2014 Conference Presentation
Moving from general settings of Long Term Care systems in four European countries – France, Germany, Italy and UK – we investigate the micro-level of services delivery process. We adopt a managerial perspective, considering both users and suppliers’ points of view, to compare different stages of services provision process. The objective is to empirically assess users experience in care provision in the four countries, by comparing their pathways, from the emergence of the need for care to its satisfaction, providing some evidences to help national policy makers to improve LTC for the elderly in their countries.
Data and Method: Since we are interested in LTC provision process, and more specifically in the provision of public funded LTC interventions, we have studied what happen at the local level (micro-level) by analysing four European countries: Parma (Italy), Oxford (Uk), Marseille (France), Leipzig (Germany). We tried to retrace the real pathway that an elderly, or his family for him, has to go through to have access to the LTC system, trying to have a well-rounded vision on all the services he may need (in kind services or cash benefits) rather than on a single intervention. We have thus developed four in-depth case studies, based on data collection with a preliminary desk analysis, and 23 on-site interviews with key well-informed key actors in the LTC. The interviews were focused on elderly experience during the services provision process. Following previous literature (Hardy et al., 1999; Katsaliaki et al., 2005; Katz et al., 2013) we have identified four different stages -- First contact and Information; Need assessment; Benefits and service design; Service delivery – and we have tried to trace what happen to the elderly in every single stage to catch different care models and managerial approaches.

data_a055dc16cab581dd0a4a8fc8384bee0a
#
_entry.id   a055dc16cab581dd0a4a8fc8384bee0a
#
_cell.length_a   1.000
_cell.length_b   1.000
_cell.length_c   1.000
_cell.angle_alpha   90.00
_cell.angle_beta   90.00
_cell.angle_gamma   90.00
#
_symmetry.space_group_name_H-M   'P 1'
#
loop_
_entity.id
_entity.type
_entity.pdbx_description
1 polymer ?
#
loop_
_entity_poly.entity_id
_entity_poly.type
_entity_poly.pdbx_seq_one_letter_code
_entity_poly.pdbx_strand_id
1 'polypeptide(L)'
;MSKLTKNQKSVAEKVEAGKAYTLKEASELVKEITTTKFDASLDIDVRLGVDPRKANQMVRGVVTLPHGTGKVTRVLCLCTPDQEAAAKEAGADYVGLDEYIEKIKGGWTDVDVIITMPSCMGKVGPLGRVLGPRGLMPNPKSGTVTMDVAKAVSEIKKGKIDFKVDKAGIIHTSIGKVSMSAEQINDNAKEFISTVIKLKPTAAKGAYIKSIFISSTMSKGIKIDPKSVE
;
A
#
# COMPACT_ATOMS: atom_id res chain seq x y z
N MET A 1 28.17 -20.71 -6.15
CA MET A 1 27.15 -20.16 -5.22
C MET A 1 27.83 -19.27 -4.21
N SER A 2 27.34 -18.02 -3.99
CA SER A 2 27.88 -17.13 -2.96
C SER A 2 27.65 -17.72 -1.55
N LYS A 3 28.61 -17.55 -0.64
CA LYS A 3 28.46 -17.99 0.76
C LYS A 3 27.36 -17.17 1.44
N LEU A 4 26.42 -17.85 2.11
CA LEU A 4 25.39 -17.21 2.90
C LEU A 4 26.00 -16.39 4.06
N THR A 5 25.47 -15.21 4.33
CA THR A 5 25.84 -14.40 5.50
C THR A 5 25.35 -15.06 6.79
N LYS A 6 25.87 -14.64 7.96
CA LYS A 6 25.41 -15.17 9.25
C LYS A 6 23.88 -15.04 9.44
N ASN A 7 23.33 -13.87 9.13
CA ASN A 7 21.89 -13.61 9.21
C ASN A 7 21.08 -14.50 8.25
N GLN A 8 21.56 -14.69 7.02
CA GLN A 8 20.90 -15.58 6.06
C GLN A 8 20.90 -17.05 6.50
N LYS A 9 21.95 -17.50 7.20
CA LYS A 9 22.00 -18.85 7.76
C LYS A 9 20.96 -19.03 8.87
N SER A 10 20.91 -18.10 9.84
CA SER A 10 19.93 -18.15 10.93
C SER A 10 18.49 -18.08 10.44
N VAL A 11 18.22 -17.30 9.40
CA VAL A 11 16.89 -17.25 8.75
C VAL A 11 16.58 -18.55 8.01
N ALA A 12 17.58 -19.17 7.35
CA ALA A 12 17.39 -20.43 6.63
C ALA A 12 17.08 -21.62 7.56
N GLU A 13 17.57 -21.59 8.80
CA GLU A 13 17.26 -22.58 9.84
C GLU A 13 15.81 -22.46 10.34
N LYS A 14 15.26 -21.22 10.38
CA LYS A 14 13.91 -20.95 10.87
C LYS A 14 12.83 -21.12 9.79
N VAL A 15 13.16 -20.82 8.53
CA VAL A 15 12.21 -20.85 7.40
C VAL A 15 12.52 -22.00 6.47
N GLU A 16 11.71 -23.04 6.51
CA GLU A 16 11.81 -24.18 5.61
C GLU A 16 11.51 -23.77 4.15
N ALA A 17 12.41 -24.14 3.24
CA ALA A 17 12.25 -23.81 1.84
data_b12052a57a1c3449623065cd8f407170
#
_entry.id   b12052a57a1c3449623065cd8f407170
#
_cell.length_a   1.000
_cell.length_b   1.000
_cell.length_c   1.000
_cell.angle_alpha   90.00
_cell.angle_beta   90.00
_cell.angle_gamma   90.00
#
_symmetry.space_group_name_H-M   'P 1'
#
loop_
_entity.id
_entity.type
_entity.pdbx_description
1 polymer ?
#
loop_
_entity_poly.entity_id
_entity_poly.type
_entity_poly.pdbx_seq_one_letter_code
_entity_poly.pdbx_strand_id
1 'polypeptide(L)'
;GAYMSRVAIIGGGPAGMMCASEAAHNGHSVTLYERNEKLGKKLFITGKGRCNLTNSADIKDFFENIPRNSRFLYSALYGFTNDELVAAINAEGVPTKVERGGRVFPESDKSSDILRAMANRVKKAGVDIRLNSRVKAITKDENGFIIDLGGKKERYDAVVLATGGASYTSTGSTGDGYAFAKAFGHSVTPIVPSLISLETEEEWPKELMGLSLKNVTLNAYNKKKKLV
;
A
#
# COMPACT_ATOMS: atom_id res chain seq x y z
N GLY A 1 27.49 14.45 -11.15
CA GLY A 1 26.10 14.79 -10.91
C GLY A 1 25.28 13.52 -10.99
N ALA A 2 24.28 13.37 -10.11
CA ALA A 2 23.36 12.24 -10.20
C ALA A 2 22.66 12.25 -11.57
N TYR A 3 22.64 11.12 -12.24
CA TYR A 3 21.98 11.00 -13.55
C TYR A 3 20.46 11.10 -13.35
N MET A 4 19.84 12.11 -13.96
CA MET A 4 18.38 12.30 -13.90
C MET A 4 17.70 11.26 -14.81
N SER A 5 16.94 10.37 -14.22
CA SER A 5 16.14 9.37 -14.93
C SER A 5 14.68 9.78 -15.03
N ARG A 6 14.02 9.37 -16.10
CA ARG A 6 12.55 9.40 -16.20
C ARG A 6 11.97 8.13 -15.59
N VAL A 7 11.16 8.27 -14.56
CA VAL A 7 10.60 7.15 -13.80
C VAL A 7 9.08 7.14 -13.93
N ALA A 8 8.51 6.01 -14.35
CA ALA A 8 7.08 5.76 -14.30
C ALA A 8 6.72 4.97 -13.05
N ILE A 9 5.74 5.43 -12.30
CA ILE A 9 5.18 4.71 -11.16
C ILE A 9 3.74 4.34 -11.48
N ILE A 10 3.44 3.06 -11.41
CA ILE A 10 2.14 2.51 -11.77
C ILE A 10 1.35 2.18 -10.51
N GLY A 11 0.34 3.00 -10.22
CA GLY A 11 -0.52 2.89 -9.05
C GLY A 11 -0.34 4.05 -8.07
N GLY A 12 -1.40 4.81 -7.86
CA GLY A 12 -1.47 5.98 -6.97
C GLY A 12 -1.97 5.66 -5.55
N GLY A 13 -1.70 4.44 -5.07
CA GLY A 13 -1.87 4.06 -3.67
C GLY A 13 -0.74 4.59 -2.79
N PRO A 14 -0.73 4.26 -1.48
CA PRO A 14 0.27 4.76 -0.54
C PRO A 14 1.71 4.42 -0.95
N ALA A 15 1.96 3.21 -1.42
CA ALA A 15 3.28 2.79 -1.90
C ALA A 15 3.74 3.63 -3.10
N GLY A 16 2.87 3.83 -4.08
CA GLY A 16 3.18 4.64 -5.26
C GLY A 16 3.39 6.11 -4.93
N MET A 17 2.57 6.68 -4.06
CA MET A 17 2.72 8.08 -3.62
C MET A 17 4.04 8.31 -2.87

Results: The four case studies allowed us to sketch pathways of LTC for the elderly in four European countries, describing what happen from the emergence of the need to the provision of 26 different LTC services, resulting in an insightful description of LTC systems from the users’ point of view. Our analysis shows that different care models have been adopted, determining completely different experiences for the elderly and their families. It also shows that institutional design, regulation and service features make the difference in terms of integration or fragmentation of LTC provision.
Policy Implications: The research can be used by policy makers both on a national and on a comparative perspective. From the national perspective, policy makers can learn how policy design in their country impacts in real terms on users’ experience. From a comparative perspective, they can learn which model better responds to users’ needs and reach integration.